Port-au-Prince. Radcliffe Foundation. Sudan. Clifford Chance Foundation. Teams of political analysts are located within or close by countries at risk of outbreak. Chad. Luxembourg Ministry of Foreign Affairs. Eritrea. Lebanon. Kosovo. Korea Foundation. Crisis Group is chaired by former U. Israel-Palestine. Kyrgyzstan. Tajikistan. Bosnia and Herzegovina. Guinea. Fund. Guinea-Bissau. Royal Norwegian Ministry of Foreign Affairs. working through field-based analysis and high-level advocacy to prevent and resolve deadly conflict. Bangkok. Jerusalem. Crisis Group’s approach is grounded in field research. Sierra Leone. Humanity United. Guatemala. Algeria. Based on information and assessments from the field. Sarajevo and Seoul).S. Swedish Ministry for Foreign Affairs. Central African Republic. Thailand. Hunt Alternatives Fund. Belgian Ministry of Foreign Affairs. Kashmir.Aid and Conflict in Afghanistan Crisis Group Asia Report N°210. Colombia. Open Society Institute. Dutch Ministry of Foreign Affairs. European Commission. Cyprus. Kathmandu. Austrian Development Agency. Kazakhstan. United Kingdom Department for International Development. Rockefeller Brothers Fund and VIVA Trust. Serbia and Turkey. non-profit. The following institutional and private foundations have provided funding in recent years: Carnegie Corporation of New York. Democratic Republic of the Congo. it produces analytical reports containing practical recommendations targeted at key international decision-takers. Islamabad. Australian Department of Foreign Affairs and Trade. Royal Danish Ministry of Foreign Affairs.S. Czech Ministry of Foreign Affairs. The Charitable Foundation. Kenya. Morocco. In Africa. Slovenian Ministry of Foreign Affairs. Ethiopia. Armenia. Georgia. Bogotá. Bujumbura. including the media. New Zealand Agency for International Development. Taiwan Strait. 4 August 2011 Page 31 APPENDIX D ABOUT THE INTERNATIONAL CRISIS GROUP The International Crisis Group (Crisis Group) is an independent. The Elders Foundation.S. Côte d’Ivoire. Crisis Group’s international headquarters are in Brussels. Afghanistan. non-governmental organisation. Ploughshares Fund. and in Latin America and the Caribbean. with some 130 staff members on five continents. MacArthur Foundation. Victor Pinchuk Foundation. to highlight its crisis analyses and to generate support for its policy prescriptions. Irish Aid. Dili. Swedish International Development Agency. Haiti and Venezuela. with major advocacy offices in Washington DC (where it is based as a legal entity) and New York. Bolivia. escalation or recurrence of violent conflict. Iran. The organisation currently operates nine regional offices (in Bishkek. in Asia. Jewish World Watch. North Korea. diplomacy. Burma/Myanmar. former UN High Commissioner for Human Rights and Chief Prosecutor for the International Criminal Tribunals for the former Yugoslavia and for Rwanda.crisisgroup. Principality of Liechtenstein. Damascus. Connect U. Saudi Arabia. William & Flora Hewlett Foundation. Sigrid Rausing Trust. www. Ecuador. business and the media – is directly involved in helping to bring the reports and recommendations to the attention of senior policy-makers around the world. Crisis Group works closely with governments and those who influence them. Timor-Leste. in the Middle East and North Africa. Its President and Chief Executive since July 2009 has been Louise Arbour. Nigeria. Gulf States. Uganda and Zimbabwe. Turkish Ministry of Foreign Affairs. Kinshasa. Crisis Group also publishes CrisisWatch. Pristina and Tbilisi) and has local field representation in fourteen additional locations (Baku. and private sources. Foreign Affairs and International Trade Canada. John D. French Ministry of Foreign Affairs. Swiss Federal Department of Foreign Affairs. Canadian International Development and Research Centre. & Catherine T. Dakar. Crisis Group currently covers some 60 areas of actual or potential conflict across four continents. Egypt. Macedonia. a twelve-page monthly bulletin. Crisis Group’s reports and briefing papers are distributed widely by email and made available simultaneously on the website. Philippines. The following governmental departments and agencies have provided funding in recent years: Australian Agency for International Development. Russia (North Caucasus). Canadian International Development Agency. Ambassador Thomas Pickering. Nepal. institutional foundations. Istanbul. Somalia. Cameroon. Pakistan. Liberia. Iraq. Kabul. this includes Burundi. Azerbaijan. Finnish Ministry of Foreign Affairs. Japan International Cooperation Agency.org. United Arab Emirates Ministry of Foreign Affairs. United Kingdom Economic and Social Research Council. Crisis Group receives financial support from a wide range of governments. U. The Crisis Group Board – which includes prominent figures from the fields of politics. Pretoria. in Europe. Henry Luce Foundation. Syria and Yemen. Rwanda. Indonesia. Madagascar. Sri Lanka. German Federal Foreign Office. August 201 . Jakarta. Nairobi. providing a succinct regular update on the state of play in all the most significant situations of conflict or potential conflict around the world. Agency for International Development. Bangladesh. a smaller one in London and liaison presences in Moscow and Beijing. Beirut. Turkmenistan and Uzbekistan.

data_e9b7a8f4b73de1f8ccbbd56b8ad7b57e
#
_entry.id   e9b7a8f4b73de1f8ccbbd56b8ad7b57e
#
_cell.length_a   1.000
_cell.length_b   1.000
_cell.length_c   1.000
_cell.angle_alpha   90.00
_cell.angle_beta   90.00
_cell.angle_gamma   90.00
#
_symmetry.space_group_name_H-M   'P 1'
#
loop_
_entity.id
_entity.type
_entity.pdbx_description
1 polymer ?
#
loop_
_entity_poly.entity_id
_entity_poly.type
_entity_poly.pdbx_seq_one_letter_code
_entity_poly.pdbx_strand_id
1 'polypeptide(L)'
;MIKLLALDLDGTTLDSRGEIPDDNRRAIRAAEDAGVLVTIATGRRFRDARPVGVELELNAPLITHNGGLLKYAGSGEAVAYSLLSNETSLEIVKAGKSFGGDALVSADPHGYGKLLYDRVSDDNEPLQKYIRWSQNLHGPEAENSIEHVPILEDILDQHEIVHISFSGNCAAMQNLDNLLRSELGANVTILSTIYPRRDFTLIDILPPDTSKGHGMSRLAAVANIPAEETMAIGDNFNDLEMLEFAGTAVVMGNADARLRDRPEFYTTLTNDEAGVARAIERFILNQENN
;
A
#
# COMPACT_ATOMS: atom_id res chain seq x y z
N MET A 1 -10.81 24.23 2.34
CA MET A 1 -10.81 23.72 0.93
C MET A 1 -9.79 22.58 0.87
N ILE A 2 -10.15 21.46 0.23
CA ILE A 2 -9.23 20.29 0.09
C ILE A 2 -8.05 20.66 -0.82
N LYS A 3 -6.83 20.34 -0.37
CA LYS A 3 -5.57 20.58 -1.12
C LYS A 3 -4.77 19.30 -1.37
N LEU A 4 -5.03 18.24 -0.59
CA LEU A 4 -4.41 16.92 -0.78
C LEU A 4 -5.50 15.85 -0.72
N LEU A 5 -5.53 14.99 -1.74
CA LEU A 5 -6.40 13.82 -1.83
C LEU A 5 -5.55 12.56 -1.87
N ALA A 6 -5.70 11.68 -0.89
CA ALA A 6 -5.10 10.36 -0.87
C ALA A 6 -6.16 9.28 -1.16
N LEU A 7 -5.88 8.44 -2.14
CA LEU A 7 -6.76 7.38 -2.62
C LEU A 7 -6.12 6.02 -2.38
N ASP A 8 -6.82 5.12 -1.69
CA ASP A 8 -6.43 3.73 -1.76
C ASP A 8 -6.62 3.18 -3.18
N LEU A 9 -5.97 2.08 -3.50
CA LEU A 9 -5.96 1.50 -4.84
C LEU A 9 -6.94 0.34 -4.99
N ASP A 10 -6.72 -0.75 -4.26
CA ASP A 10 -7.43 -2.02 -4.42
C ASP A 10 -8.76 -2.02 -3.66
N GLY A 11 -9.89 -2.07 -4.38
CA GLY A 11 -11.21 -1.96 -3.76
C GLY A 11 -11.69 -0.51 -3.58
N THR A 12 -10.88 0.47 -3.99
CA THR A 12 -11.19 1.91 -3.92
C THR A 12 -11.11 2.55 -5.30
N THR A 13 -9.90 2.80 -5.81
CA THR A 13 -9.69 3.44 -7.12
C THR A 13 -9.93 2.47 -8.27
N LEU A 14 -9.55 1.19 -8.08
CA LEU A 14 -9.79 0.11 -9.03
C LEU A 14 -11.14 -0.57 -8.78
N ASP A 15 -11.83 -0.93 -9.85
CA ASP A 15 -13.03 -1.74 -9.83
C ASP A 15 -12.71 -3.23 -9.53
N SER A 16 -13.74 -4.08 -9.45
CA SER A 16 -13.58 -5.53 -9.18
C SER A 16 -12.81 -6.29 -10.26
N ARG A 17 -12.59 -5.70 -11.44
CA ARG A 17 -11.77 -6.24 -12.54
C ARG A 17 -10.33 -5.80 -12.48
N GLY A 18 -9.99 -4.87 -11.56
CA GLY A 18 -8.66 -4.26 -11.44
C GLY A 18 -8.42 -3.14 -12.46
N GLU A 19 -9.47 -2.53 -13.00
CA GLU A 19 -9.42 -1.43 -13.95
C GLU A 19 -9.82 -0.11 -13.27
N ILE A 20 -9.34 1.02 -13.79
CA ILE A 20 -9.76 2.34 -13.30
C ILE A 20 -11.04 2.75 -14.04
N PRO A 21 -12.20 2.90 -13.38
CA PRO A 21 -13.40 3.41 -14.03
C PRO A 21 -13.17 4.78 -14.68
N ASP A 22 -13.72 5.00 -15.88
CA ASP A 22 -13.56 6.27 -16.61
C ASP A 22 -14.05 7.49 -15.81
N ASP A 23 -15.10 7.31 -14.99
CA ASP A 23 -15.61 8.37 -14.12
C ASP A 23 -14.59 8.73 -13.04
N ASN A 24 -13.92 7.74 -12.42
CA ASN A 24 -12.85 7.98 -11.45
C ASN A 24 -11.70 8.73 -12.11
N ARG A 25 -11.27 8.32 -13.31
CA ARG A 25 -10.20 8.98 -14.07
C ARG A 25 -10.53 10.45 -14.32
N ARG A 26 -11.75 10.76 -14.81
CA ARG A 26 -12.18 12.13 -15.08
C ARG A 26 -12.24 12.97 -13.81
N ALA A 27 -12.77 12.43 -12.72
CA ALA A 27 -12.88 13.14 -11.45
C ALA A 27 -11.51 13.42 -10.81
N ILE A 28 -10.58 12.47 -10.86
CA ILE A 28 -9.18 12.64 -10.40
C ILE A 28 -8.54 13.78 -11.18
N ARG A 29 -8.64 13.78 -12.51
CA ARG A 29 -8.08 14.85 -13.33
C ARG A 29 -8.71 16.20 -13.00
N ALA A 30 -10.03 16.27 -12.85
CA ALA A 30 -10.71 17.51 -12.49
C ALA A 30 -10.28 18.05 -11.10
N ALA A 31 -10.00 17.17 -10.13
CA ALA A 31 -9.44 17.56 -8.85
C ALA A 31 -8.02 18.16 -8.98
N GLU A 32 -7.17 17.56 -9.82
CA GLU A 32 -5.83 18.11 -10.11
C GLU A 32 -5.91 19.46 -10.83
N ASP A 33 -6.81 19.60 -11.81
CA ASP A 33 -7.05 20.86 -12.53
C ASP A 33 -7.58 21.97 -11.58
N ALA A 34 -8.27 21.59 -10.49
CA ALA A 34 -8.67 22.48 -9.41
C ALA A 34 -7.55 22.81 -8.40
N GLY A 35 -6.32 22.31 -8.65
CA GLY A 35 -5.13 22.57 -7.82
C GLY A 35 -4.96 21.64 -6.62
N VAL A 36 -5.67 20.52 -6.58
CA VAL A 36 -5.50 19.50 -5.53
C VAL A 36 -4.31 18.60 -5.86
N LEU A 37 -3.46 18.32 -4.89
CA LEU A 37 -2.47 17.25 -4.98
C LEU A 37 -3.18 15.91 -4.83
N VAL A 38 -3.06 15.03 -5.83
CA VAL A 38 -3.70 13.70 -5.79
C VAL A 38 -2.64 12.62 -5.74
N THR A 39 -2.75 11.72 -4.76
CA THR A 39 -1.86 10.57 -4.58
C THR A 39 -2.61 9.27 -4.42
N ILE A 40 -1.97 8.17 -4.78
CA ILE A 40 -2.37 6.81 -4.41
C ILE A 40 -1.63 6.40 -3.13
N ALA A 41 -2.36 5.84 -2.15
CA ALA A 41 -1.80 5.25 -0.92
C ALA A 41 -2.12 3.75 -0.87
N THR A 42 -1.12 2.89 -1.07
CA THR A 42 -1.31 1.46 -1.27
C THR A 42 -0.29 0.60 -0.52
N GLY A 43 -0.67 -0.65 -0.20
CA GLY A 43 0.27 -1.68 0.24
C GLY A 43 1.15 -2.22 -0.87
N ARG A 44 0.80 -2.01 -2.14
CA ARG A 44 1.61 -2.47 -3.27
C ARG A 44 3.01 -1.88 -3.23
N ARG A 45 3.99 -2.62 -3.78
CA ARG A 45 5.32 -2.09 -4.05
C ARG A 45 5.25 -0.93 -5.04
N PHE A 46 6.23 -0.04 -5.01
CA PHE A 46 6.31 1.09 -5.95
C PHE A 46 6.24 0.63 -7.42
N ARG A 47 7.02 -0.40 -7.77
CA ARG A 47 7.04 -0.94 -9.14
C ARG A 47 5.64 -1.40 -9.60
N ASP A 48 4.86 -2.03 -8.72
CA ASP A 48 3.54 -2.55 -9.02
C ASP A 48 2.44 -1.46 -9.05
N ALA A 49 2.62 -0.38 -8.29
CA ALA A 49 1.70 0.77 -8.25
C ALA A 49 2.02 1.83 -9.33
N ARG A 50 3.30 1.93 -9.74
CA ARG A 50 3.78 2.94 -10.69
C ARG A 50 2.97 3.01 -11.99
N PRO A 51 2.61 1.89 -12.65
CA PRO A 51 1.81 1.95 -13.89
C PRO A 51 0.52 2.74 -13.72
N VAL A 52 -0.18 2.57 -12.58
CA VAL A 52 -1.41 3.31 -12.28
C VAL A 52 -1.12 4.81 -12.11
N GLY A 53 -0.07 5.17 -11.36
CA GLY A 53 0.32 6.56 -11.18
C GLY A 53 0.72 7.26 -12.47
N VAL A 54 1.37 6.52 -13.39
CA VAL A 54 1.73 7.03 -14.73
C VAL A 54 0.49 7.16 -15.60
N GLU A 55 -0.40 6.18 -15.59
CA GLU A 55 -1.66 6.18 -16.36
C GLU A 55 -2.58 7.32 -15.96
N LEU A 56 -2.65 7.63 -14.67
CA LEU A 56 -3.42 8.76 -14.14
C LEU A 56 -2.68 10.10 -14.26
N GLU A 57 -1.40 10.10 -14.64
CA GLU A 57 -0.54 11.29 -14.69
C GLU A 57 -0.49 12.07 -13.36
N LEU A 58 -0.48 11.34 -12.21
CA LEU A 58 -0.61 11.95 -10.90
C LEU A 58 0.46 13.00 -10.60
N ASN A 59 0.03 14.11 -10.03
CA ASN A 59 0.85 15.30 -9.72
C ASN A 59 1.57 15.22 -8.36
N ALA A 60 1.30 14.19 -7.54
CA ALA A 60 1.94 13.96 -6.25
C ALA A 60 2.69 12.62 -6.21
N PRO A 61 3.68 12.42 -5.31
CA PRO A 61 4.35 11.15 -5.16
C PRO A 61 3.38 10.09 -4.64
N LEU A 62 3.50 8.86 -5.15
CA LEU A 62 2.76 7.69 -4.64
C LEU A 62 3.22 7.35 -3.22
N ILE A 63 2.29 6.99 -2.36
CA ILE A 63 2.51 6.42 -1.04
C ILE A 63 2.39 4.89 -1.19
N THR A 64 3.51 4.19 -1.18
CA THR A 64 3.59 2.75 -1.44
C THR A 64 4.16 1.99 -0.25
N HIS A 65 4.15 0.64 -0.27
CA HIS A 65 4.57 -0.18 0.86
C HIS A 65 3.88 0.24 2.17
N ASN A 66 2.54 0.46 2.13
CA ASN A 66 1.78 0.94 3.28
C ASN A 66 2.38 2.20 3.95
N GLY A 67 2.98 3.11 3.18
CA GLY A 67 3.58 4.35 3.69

13 August 2009 (also available in Nepali). Asia Report N°159. The Sri Lankan Tamil Diaspora after the LTTE. Asia Briefing N°93. Kyrgyzstan: The Challenge of Judicial Reform. North Korea’s Chemical and Biological Weapons Programs. Asia Report N°208. 30 June 2008. Taliban Propaganda: Winning the War of Words?. 3 February 2011. Asia Report N°164. North Korea: Getting Back to Talks. Reforming Pakistan’s Police. New Directions. Nepal’s New Political Landscape. Kyrgyzstan: A Deceptive Calm. Asia Report N°158. War Crimes in Sri Lanka. Development Assistance and Conflict in Sri Lanka: Lessons from the Eastern Province. Asia Briefing N°96. 25 November 2009. South Asia After Bhutto’s Murder: A Way Forward for Pakistan. Pakistan: The Militant Jihadi Challenge. Asia Report N°157. Asia Report N°177. 31 August 2009. 10 April 2008 (also available in Russian). 2 January 2008. 3 June 2010. Nepal’s Faltering Peace Process. The Pogroms in Kyrgyzstan. Afghanistan’s Election Challenges. Afghanistan: Elections and the Crisis of Governance. Pakistan: Countering Militancy in FATA. North Korea under Tightening Sanctions. Asia Report N°156. Asia Report N°186. 2 November 2009 (also available in Chinese). 14 September 2009 (also available in Chinese). 11 January 2010. Asia Report N°146. Afghanistan: What Now for Refugees?. Tajikistan: The Changing Insurgent Threats. 16 October 2008. Reforming Pakistan’s Civil Service. 12 February 2009. Nepal’s Election and Beyond. 2 April 2008 (also available in Nepali). Afghanistan: New U. Asia Report N°167. Asia Report N°176. 17 February 2010 (also available in Chinese). Asia Briefing N°89. Sri Lanka’s Eastern Province: Land. Administration. Asia Report N°198. Asia Briefing N°97. Asia Briefing N°101. 3 September 2009. 24 June 2009. Asia Report N°185. Asia Briefing N°102. 30 June 2009. Sri Lanka’s Judiciary: Politicised Courts. 17 May 2010. Sri Lanka’s Return to War: Limiting the Damage. Asia Report N°190. 14 August 2008 (also available in Russian). 6 February 2008. 11 December 2008. 23 August 2010. China’s Growing Role in UN Peacekeeping. 15 March 2010. Central Asia: Migrants and the Economic Crisis. Asia Report N°178. . 14 January 2010. Development. 27 April 2010. China’s Myanmar Strategy: Elections. Asia Report N°169. 21 October 2009. Compromised Rights. Ethnic Politics and Economics. Asia Report N°201. Asia Briefing N°74. 20 February 2008. A Force in Fragments: Reconstituting the Afghan National Army. The Threat from Jamaat-ul Mujahideen Bangladesh. Asia Briefing N°84. Nepal’s Election: A Peaceful Revolution?. 15 October 2008. 13 February 2008. 24 July 2008. 31 March 2009. Asia Briefing N°76. Women and Radicalisation in Kyrgyzstan. 23 February 2010. 3 July 2008 (also available in Nepali). Bangladesh: Getting Police Reform on Track. 23 December 2010. Asia Report N°168. 3 June 2009. 27 January 2011 (also available in Chinese). Conflict. China and Inter-Korean Clashes in the Yellow Sea. Asia Report N°150. 12 May 2010. Asia Report N°179. Asia Report N°171. Tajikistan: On the Road to Failure. Asia Report N°184. Asia Briefing N°77.S. 18 December 2008. Asia Report N°155. Asia Report N°187. 19 February 2009 (also available in Nepali). Asia Report N°172. North Korea’s Missile Launch: The Risks of Overreaction. Asia Report N°151. 14 July 2011. Asia Report N°149. Pakistan’s IDP Crisis: Challenges and Opportunities. South Korea’s Elections: A Shift to the Right. 18 June 2009. 13 March 2009. 9 June 2008 (also available in Chinese). 15 December 2009. Asia Report N°145. 18 June 2009. 1 March 2010. The Iran Nuclear Issue: The View from Beijing. Asia Report N°193. Reforming the Judiciary in Pakistan. 13 March 2009. Asia Report N°182. North Korea: The Risks of War in the Yellow Sea. Asia Briefing N°112. Policing in Afghanistan: Still Searching for a Strategy. Afghanistan: The Need for International Resolve. Asia Report N°175. Asia Report N°173. 5 January 2010. Kyrgyzstan: A Hollow Regime Collapses. 16 April 2009. Nepal: Peace and Justice. Asia Report N°165. 18 June 2009. Shades of Red: China’s Debate over North Korea. Asia Report N°166. 3 July 2008 (also available in Nepali). Asia Briefing N°100. Asia Report N°200. Asia Report N°163. 4 August 2011 Page 32 APPENDIX E CRISIS GROUP REPORTS AND BRIEFINGS ON ASIA SINCE 2008 Central Asia Political Murder in Central Asia: No Time to End Uzbekistan’s Isolation. Asia Report N°153. 28 April 2008. Asia Briefing N°91. Strangers at Home: North Koreans in the South. Asia Report N°191. Asia Briefing N°85. Restoring Democracy in Bangladesh. 21 September 2010 (also available in Chinese). Central Asia: Decay and Decline. Sri Lanka: A Bitter Peace. North East Asia China’s Thirst for Oil. Nepal’s Future: In Whose Hands?. Asia Briefing N°99. Steps Towards Peace: Putting Kashmiris First. Asia Briefing N°79. Asia Report N°160. 24 May 2011. Asia Report N°183. Central Asia: Islamists in Prison. 11 December 2009. Asia Report N°205. Bangladesh: Elections and Beyond. North Korea’s Nuclear and Missile Programs. Asia Briefing N°106. Asia Report N°162. 17 April 2009 (also available in Chinese). 14 July 2008.Aid and Conflict in Afghanistan Crisis Group Asia Report N°210. 16 February 2010. China’s Myanmar Dilemma.